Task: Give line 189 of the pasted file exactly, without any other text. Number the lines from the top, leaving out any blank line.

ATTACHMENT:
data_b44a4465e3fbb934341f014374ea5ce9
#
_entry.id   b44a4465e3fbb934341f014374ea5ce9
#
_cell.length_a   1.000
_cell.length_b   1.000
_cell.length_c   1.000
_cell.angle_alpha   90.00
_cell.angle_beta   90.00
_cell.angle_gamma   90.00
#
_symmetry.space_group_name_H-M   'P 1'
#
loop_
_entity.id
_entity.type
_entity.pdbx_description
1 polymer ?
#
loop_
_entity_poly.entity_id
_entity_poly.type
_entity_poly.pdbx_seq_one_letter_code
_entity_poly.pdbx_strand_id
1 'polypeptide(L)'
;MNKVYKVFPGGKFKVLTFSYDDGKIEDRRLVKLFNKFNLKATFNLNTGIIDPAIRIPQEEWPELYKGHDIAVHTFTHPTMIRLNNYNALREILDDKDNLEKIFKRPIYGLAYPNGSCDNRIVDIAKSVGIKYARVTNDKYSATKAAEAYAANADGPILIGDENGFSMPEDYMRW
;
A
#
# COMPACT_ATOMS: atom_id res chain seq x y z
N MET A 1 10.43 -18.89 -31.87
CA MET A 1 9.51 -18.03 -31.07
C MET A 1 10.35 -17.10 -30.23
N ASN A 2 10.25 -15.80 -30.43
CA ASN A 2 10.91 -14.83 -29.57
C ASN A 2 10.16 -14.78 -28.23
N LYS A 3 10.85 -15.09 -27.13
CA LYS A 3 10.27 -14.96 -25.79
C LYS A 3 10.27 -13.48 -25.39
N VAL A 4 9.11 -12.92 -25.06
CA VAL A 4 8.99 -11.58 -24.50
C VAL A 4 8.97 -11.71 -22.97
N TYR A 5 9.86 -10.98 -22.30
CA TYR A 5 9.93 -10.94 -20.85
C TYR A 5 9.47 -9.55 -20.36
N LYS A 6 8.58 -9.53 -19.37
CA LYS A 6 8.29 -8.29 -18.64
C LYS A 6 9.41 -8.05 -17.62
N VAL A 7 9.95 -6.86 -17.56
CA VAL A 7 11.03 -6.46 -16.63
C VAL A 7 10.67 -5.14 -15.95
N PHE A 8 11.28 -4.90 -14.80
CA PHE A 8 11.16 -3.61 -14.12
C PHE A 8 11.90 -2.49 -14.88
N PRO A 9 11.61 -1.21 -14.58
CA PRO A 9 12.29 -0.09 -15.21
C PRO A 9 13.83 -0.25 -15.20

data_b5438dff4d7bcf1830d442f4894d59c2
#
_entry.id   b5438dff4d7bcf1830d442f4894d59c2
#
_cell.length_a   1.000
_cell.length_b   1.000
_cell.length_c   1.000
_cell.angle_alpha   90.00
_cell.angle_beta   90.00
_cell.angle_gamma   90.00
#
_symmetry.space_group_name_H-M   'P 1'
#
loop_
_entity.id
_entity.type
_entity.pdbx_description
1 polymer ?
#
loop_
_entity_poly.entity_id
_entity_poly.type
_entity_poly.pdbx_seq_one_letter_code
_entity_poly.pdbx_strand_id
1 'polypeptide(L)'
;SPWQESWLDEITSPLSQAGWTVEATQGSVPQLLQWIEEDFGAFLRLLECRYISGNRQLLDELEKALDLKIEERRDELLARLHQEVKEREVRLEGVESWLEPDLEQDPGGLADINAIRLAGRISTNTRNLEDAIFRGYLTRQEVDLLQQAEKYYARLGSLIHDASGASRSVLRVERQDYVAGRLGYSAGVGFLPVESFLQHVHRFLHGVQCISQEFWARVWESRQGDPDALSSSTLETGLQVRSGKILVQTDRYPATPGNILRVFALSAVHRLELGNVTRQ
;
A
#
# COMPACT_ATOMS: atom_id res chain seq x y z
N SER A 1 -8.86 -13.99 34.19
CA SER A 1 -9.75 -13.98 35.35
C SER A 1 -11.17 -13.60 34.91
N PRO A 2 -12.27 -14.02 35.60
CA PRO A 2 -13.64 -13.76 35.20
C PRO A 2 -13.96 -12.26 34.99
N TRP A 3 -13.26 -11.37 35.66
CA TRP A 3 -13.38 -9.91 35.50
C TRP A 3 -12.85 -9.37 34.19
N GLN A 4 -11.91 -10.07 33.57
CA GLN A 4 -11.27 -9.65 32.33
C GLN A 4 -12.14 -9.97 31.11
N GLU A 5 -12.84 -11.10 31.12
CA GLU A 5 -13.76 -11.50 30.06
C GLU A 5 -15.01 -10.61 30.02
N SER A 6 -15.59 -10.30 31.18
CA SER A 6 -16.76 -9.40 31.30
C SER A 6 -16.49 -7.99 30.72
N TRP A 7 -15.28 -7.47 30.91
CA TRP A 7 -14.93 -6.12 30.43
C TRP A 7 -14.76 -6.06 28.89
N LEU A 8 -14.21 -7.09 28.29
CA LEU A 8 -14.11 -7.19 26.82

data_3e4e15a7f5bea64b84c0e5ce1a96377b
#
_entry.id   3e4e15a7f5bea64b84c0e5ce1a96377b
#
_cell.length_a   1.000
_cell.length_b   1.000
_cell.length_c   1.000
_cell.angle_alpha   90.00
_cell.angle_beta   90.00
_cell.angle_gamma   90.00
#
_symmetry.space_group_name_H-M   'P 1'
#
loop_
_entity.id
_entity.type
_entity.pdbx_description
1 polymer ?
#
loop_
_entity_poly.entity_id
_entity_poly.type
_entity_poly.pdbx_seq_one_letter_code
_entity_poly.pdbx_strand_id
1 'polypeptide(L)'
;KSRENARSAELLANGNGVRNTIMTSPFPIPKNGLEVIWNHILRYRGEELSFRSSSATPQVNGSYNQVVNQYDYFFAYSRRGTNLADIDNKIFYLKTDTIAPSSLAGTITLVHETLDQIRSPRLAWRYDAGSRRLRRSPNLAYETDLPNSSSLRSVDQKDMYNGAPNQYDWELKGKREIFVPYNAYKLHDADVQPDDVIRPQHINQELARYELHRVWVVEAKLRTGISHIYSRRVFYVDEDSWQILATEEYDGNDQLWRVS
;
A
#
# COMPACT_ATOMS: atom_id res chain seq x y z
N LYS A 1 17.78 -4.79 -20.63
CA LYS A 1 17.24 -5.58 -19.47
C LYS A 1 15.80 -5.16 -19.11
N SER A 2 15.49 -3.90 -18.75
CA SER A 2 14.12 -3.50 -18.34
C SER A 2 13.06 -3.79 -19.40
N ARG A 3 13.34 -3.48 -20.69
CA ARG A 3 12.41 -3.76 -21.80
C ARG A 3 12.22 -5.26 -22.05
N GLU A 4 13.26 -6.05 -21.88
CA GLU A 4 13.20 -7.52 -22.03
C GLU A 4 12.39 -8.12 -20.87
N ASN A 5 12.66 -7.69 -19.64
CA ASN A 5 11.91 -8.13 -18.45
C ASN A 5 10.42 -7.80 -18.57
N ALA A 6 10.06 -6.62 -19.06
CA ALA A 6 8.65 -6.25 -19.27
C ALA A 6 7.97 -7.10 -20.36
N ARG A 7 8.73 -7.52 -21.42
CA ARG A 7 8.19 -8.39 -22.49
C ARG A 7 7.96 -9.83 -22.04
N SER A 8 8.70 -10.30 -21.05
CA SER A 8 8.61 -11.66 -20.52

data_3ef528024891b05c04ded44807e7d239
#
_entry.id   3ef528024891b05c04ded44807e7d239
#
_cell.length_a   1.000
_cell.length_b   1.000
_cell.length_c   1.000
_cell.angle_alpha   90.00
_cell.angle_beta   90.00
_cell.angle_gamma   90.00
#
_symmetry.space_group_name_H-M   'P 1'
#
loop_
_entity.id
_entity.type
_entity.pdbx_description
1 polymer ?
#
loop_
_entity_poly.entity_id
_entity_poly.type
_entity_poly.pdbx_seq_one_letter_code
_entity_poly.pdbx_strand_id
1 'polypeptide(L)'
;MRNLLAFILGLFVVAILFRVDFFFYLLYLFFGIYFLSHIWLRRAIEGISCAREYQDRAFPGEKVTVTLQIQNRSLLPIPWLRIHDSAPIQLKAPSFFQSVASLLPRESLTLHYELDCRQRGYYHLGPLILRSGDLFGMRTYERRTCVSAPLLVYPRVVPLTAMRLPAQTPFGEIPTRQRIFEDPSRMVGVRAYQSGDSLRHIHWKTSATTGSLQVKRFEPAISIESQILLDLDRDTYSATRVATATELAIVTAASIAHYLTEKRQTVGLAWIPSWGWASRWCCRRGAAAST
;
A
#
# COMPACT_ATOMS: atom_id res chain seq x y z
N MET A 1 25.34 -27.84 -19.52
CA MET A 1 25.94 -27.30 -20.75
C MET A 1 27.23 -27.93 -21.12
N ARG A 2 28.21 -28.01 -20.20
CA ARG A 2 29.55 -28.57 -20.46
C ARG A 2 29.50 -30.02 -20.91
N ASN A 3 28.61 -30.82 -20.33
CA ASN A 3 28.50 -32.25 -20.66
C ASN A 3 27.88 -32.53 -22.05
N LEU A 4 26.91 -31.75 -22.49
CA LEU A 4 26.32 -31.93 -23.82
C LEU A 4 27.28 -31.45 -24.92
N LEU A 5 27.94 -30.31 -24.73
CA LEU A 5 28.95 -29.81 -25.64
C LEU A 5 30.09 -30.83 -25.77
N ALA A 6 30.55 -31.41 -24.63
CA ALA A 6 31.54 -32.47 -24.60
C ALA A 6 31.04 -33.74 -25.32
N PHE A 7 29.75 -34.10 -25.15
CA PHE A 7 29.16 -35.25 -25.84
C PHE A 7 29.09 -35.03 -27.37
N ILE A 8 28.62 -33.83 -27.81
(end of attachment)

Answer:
;MRNLLAFILGLFVVAILFRVDFFFYLLYLFFGIYFLSHIWLRRAIEGISCAREYQDRAFPGEKVTVTLQIQNRSLLPIPWLRIHDSAPIQLKAPSFFQSVASLLPRESLTLHYELDCRQRGYYHLGPLILRSGDLFGMRTYERRTCVSAPLLVYPRVVPLTAMRLPAQTPFGEIPTRQRIFEDPSRMVGVRAYQSGDSLRHIHWKTSATTGSLQVKRFEPAISIESQILLDLDRDTYSATRVATATELAIVTAASIAHYLTEKRQTVGLAWIPSWGWASRWCCRRGAAAST